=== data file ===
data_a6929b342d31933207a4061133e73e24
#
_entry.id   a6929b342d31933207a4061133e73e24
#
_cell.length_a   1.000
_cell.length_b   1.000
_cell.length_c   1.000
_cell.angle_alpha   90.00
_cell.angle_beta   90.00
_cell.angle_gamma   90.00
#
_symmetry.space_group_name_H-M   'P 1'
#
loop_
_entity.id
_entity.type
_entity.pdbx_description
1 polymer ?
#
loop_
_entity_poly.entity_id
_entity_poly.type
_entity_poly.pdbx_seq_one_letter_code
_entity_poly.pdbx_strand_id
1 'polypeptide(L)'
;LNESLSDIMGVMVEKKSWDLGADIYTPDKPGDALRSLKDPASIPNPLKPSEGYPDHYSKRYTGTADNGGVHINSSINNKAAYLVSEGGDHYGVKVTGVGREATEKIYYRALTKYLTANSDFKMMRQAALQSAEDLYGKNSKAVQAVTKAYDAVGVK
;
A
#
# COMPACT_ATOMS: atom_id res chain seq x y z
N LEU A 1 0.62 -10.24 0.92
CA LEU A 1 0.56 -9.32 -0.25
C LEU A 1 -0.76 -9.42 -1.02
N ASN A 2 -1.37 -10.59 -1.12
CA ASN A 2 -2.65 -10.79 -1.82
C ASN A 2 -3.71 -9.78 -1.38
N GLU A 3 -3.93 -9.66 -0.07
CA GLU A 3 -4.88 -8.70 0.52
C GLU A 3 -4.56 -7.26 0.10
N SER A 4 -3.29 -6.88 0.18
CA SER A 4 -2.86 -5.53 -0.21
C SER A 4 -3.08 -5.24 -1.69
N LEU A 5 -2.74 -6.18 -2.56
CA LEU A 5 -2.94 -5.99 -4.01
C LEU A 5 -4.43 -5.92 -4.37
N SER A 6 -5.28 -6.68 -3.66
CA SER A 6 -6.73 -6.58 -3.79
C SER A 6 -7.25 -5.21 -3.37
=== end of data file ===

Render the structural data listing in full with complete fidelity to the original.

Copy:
data_a6929b342d31933207a4061133e73e24
#
_entry.id   a6929b342d31933207a4061133e73e24
#
_cell.length_a   1.000
_cell.length_b   1.000
_cell.length_c   1.000
_cell.angle_alpha   90.00
_cell.angle_beta   90.00
_cell.angle_gamma   90.00
#
_symmetry.space_group_name_H-M   'P 1'
#
loop_
_entity.id
_entity.type
_entity.pdbx_description
1 polymer ?
#
loop_
_entity_poly.entity_id
_entity_poly.type
_entity_poly.pdbx_seq_one_letter_code
_entity_poly.pdbx_strand_id
1 'polypeptide(L)'
;LNESLSDIMGVMVEKKSWDLGADIYTPDKPGDALRSLKDPASIPNPLKPSEGYPDHYSKRYTGTADNGGVHINSSINNKAAYLVSEGGDHYGVKVTGVGREATEKIYYRALTKYLTANSDFKMMRQAALQSAEDLYGKNSKAVQAVTKAYDAVGVK
;
A
#
# COMPACT_ATOMS: atom_id res chain seq x y z
N LEU A 1 0.62 -10.24 0.92
CA LEU A 1 0.56 -9.32 -0.25
C LEU A 1 -0.76 -9.42 -1.02
N ASN A 2 -1.37 -10.59 -1.12
CA ASN A 2 -2.65 -10.79 -1.82
C ASN A 2 -3.71 -9.78 -1.38
N GLU A 3 -3.93 -9.66 -0.07
CA GLU A 3 -4.88 -8.70 0.52
C GLU A 3 -4.56 -7.26 0.10
N SER A 4 -3.29 -6.88 0.18
CA SER A 4 -2.86 -5.53 -0.21
C SER A 4 -3.08 -5.24 -1.69
N LEU A 5 -2.74 -6.18 -2.56
CA LEU A 5 -2.94 -5.99 -4.01
C LEU A 5 -4.43 -5.92 -4.37
N SER A 6 -5.28 -6.68 -3.66
CA SER A 6 -6.73 -6.58 -3.79
C SER A 6 -7.25 -5.21 -3.37